Tom Sothard, former president of Konecranes talks about leadership in the workplace. BILL LACKEY/STAFF

‘Not everyone’s a Michael Jordan’: Springfield businessman talks leadership

Leaders aren’t confined to the corner office.

Whatever the position and whatever the title, Tom Sothard says leaders are needed throughout companies and organizations.

“I want a leader out on the floor. I want a leader sitting in the office. I want a leader answering the telephone,” said Sothard, who retired from Konecranes in 2017 after 37 years with the company.

Konecranes is the world’s largest manufacturer and servicer of lifting equipment, manufacturing primarily chain hoists, wire rope hoists and crane components, Sothard said. The global company, with about 330 employees at its Region Americas headquarters at Springfield’s Prime Ohio Corporate Park, has been lauded for its ability to develop leaders. Sothard, whose positions with the company included global service manager and president of Region Americas, played a part in that development.

Early in his career, he helped to develop an apprenticeship program that helped to train employees and grow the business. Today, Konecranes still has an active apprenticeship program, with Springfield as its hub and additional training centers throughout the country, Sothard said.

In addition, Konecranes has been named several times as one of the best companies for leaders by Chief Executive magazine.

“It’s a company that believes in investing in its people,” said Sothard, a Pike Township resident who has lived in Clark County aside from four years at the University of Dayton and several years working in Georgia.

The cliché that the most important asset to a company is its people is often repeated and often truly believed, he said.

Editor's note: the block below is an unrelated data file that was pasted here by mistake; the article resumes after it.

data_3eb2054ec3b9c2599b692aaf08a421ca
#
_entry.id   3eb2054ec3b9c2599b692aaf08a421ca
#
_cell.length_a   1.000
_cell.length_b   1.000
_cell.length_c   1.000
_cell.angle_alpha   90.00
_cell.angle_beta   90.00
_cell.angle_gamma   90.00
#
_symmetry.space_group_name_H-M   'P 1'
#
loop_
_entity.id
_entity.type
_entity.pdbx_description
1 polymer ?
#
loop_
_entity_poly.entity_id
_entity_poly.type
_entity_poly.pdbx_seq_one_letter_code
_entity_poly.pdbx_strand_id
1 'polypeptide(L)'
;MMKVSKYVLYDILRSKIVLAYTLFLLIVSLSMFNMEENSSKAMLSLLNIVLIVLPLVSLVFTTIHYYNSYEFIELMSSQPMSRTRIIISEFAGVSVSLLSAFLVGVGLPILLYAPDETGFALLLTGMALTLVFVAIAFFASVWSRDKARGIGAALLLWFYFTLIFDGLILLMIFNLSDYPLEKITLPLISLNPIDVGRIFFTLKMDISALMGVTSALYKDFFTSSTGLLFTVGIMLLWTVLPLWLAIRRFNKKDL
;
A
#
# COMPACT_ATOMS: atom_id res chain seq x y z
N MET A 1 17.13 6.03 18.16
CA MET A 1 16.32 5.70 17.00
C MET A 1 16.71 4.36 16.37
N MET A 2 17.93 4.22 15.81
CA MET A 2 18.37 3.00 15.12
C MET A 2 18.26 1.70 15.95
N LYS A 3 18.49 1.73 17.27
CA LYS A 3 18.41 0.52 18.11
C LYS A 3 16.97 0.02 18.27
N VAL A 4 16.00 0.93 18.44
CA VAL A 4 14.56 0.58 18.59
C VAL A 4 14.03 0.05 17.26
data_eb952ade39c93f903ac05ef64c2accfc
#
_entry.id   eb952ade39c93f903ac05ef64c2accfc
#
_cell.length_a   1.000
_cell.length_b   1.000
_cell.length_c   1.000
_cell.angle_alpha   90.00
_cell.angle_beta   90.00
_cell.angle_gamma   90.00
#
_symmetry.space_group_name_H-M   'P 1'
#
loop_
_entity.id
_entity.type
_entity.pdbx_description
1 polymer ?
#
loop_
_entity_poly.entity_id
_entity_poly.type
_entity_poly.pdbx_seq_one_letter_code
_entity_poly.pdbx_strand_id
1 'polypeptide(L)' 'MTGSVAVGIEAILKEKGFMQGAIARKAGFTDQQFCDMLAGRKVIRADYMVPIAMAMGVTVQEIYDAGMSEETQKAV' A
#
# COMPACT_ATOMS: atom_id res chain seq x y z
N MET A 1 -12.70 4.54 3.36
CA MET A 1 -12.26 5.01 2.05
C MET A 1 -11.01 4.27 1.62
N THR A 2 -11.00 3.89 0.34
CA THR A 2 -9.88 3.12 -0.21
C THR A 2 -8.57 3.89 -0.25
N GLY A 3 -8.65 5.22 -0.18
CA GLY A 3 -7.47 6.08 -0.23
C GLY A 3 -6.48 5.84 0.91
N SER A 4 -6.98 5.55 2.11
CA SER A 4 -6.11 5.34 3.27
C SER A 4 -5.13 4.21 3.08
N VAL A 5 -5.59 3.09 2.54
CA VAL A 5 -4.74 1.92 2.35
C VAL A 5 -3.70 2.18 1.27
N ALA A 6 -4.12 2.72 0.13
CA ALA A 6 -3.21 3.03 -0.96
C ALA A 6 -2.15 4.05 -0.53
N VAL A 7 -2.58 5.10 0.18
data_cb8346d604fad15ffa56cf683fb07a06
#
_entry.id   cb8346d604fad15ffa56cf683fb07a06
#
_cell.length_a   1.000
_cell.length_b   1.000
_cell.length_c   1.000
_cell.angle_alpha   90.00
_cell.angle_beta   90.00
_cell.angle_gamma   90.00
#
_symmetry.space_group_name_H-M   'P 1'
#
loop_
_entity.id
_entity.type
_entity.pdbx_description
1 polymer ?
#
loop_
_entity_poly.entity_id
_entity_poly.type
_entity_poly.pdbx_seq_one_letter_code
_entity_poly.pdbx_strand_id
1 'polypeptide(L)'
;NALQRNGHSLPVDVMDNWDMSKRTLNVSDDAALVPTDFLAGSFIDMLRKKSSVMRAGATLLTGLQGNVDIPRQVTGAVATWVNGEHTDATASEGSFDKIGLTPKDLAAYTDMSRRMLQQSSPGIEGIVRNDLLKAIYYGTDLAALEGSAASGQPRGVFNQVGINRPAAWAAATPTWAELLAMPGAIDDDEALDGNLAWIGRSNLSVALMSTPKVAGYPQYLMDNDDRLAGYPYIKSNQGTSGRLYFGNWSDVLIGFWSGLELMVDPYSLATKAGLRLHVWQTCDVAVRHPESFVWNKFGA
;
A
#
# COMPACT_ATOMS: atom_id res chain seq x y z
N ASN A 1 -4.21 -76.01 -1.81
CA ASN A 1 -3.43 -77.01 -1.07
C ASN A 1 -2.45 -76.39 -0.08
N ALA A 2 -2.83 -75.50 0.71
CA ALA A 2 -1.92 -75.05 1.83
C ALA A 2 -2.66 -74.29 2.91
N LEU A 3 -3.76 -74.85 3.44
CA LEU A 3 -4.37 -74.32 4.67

“The difference is: Do we act that way?” Sothard said.

A company must do more than talk the talk. Instead, it must also demonstrate that its people really are important. That, in turn, helps with turnover, productivity and profitability, he said.

Sothard called his own manner of leadership a coaching style, with a goal of getting the most out of others that they are capable of while recognizing that everyone has a different skill set.

“Not everyone’s a Michael Jordan,” he said. “Michael Jordan can’t win the game by himself.”

Anita Nirider, the manager of benefits and human resources services support for Konecrane’s Region Americas’ U.S. employees, agreed that Sothard is a coach.

“We’re a team, and he always thought of us as a team, where one person couldn’t do it without everyone else around him,” said Nirider, who has known him since 1985.

She praised his foresight and planning skills and said he was a true listener able to take in the ideas of everyone in a room. If someone had a problem, he was the first to reach out.

Nirider also called him a “servant leader” who was willing to share his experiences so others could learn.

“It was always very important to him to foster growth in others,” she said.

Mentoring, while not a formal policy during his time with Konecranes, was something Sothard tried to make part of the company DNA, he said. The questions he fielded weren’t all business, but also about items like setting priorities and achieving a work-life balance.

Successful companies, he said, look not only for skills but also for attributes – specifically, work ethic, attitude and aptitude. If employees have the first two, then aptitude can be developed, he said.

While leaders can come from all parts of an organization, not all leaders have to be vocal, Sothard said. There are also quiet leaders, who are the first to lend a hand, never complain and still produce.

“Those are the kind of people I wanted to be surrounded with,” he said.

Something else to keep in mind is that an employee may not happen to be both a leader and a manager, although successful companies need a blend of both.

“If you can get a good leader that’s a good manager, that’s optimal,” he said, but a growing business needs leaders who can cast a vision of the company’s future and keep others excited about what is in store.

Cultivating leaders has another benefit that isn’t always as obvious for organizations. Good leadership helps attract other talent.

“People may not recognize, if you treat people well, they’re going to be the biggest promoter of your company,” he said.

Sothard said it is his belief that no one worked for him, but instead he worked for them. It is a leader’s responsibility to make sure the staff has the tools, training and support they need.

“When you have great people,” he said. “you have to give them opportunity.”

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